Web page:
Deadlifts are a make or break exercise, the physical benefits of training them properly are huge, however, they are also easy to get wrong without proper instruction/knowledge. They are designed to strengthen your lower back muscles to support your spine, not stress it.
Benefits of Deadlifting:
- Great for Strengthening/developing posterior chain muscles, mainly: Glutes, Hamstrings, Lower back
- Improve Sports Performance: Run Faster, Accelerate Quicker, Jump Higher, Jump Further (all due to development of posterior chain function & improved power of hip extension)
- Prevent Injury: Glutes and hamstrings play a vital role in the knee and lower back health as. With regards to knee health, strong glutes and hamstrings can help prevent injuries. Many injuries are due to disproportionate strength between muscles groups, hamstrings and lower back often ignored whilst quads & abs get all the attention. A strong posterior chain can help keep your back healthy as well. The deadlift position is the strongest/safest way to lift a weight from the floor (whether it's a dumbbell, barbell or heavy furniture).
How to Deadlift
1st Learn to hip hinge with the Romanian Deadlift
- Before working of your conventional barbell deadlift off the floor you must first learn to perform a hip hinge. This is done by mastering the Romanian deadlift technique shown here. This helps stop you from trying to squat the bar off the floor which is very common in peoples first attempts.
Next onto the full Conventional Barbell Deadlift . . .
- Grip Options: Double overhand used when lifting below 80% of max. For anything over, using a switch grip or straps can help if the bar is rolling our of fingertips. A switch grip means having one overhand and one underhand, make sure this does not twist your posture in the setup position.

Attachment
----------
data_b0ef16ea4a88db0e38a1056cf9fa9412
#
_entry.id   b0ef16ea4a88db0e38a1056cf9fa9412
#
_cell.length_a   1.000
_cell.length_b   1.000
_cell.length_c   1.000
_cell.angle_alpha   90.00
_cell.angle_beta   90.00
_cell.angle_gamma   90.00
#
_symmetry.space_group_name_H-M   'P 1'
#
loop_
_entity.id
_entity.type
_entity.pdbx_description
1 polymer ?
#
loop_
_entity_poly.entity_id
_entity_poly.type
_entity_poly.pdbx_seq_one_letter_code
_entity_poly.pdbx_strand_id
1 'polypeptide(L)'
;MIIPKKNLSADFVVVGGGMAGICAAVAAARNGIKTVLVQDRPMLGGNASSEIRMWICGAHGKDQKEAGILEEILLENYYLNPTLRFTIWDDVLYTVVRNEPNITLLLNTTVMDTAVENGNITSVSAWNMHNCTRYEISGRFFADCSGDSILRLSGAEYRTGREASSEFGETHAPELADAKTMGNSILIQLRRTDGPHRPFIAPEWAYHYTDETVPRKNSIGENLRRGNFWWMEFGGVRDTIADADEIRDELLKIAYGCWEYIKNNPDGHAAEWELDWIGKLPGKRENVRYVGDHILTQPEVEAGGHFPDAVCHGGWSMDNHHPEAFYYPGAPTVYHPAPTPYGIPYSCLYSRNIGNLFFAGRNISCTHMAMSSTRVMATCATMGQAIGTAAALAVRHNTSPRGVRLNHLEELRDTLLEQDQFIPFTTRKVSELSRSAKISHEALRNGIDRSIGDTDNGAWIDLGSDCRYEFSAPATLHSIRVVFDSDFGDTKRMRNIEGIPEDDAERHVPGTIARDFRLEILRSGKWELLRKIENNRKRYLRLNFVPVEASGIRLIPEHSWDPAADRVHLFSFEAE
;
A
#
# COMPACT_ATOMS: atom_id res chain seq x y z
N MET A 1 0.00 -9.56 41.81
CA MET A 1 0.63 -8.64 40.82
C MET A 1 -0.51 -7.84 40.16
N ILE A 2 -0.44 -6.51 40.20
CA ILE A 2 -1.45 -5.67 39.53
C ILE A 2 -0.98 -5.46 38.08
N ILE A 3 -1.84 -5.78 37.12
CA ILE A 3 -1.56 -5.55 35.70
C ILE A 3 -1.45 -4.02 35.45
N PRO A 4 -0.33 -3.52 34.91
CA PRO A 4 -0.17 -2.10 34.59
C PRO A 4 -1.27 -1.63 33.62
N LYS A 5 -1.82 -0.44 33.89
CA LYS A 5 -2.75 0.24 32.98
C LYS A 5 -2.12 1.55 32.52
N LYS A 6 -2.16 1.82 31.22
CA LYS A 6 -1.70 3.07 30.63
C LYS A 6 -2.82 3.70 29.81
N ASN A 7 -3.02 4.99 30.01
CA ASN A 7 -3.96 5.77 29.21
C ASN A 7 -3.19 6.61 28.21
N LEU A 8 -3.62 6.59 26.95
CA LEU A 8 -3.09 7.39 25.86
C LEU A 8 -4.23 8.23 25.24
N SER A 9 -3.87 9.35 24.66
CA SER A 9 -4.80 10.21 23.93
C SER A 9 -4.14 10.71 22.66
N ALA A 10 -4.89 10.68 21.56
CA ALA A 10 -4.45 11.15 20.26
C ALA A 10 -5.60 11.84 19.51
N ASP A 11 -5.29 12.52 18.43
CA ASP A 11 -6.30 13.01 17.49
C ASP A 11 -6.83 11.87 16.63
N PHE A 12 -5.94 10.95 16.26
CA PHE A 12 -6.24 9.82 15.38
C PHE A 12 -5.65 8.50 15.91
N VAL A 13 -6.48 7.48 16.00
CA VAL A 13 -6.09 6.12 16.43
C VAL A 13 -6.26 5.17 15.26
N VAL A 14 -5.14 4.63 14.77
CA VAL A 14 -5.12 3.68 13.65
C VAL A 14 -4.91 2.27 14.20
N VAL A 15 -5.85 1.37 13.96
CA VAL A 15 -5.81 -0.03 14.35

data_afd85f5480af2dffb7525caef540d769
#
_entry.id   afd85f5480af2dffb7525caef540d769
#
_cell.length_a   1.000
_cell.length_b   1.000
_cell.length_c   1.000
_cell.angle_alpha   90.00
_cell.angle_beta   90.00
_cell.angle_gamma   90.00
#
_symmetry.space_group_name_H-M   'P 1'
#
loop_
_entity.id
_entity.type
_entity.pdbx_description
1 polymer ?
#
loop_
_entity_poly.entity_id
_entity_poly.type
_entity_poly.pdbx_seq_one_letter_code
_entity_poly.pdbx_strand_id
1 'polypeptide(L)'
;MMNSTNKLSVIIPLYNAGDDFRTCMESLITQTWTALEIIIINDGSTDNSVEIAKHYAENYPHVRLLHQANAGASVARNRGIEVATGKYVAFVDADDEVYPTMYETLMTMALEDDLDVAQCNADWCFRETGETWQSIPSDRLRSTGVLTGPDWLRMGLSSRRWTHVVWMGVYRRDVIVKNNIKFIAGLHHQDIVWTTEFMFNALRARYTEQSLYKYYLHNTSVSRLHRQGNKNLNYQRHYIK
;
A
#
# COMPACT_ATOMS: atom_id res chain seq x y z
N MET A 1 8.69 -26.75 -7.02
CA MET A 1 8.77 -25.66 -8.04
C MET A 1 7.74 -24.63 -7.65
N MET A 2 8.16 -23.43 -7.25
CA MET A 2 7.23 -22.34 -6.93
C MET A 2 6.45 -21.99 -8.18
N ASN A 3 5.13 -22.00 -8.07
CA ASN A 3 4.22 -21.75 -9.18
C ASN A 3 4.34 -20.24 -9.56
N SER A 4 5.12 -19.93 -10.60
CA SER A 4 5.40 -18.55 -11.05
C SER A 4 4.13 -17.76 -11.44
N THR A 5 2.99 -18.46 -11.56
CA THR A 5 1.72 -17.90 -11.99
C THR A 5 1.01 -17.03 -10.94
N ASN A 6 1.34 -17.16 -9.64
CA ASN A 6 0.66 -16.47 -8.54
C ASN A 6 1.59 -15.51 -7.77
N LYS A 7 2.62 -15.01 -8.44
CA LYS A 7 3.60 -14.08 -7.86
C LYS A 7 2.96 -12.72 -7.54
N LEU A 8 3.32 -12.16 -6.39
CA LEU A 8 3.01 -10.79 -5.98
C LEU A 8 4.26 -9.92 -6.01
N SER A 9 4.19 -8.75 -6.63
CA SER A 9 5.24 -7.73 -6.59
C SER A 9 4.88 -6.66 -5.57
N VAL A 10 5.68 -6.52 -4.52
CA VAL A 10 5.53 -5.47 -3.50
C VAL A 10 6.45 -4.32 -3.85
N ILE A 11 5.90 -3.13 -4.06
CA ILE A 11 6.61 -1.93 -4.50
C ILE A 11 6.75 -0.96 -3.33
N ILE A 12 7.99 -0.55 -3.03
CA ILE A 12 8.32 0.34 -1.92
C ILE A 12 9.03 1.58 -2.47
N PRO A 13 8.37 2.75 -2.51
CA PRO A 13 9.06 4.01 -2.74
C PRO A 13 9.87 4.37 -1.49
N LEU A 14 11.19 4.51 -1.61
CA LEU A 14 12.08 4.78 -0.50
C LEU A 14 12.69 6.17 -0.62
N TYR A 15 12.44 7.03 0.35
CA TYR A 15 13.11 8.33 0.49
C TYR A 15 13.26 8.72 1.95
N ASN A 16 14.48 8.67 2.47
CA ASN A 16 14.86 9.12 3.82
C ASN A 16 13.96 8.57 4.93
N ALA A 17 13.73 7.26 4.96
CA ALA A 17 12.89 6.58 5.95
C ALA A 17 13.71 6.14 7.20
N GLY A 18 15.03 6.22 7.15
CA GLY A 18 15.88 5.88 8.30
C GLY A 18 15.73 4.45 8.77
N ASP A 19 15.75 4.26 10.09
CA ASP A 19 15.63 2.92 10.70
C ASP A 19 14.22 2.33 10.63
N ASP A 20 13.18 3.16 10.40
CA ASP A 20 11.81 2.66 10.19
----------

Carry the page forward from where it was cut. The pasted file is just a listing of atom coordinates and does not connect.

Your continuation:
- Foot Width - to determine your optimal foot position for max power output set your feet up ready to do a max vertical jump, this is usually also the optimal starting foot position for your deadlift.
- Shins close to bar - Bar shouldn't be in front of toes (vertically) at any point in exercise
- Tripod foot pressure: Pressure balanced between big toe, little toe & heel
- Hips pushed back: Push your hips back as you lower yourself down to the bar. Do not simply squat down. You want to push your hips back (helping load your glutes and hamstrings) as far as you can without rounding your lower back, and then bend the knees slightly to get you all the way down to the bar.
- Big breath to create high intra-abdominal press: Take a deep breath into your belly. This will activate your diaphragm, and increase intra-abdominal pressure. Don’t try to breathe in and out during the lift phase if you’re going to go relatively heavy, you need to take a deep breath and hold it to keep your spine stable and lower back healthy until you get to the top where you can exhale and take another breath.
- Maintain/Achieve neutral spine: Compress ribs slightly down and hips up at the front without hunching upper back or rounding lower back. If your back is flat there should NOT be an exaggerated arch in lower back and NO/minimal flexion (rounding) of upper or lower back in the setup or during the rep. Head/neck should also be neutral & not arched back.
- Keep the bar close as possible to the body throughout the lift.
- Lead the lift with Chest, not hips: Starting lift by popping hips up will round the lower back putting it in a compromised position.
- Finish with hips: Squeeze glutes driving hips forwards at top, do not excessively arch lower back
- The descent: To put the bar down, initiate movement with hips pushing back before bending knees or they will get in the way on way down.
- If you are struggling with movement restrictions spend 2-3weeks improving your mobility/flexibility before doing a conventional barbell deadlift. In the mean time, you can use the trap/hex bar, kettlebell deadlift variations which all require less flexibility to perform correctly.
- Use flat soled footwear for deadlifting & liquid chalk if you are struggling with your grip.
- Sometimes using a switch grip can put your spine into a twisted position increasing your injury risk so I recommend getting some wrist wraps for the heavier sets in your workout so you can stick with an overhand grip.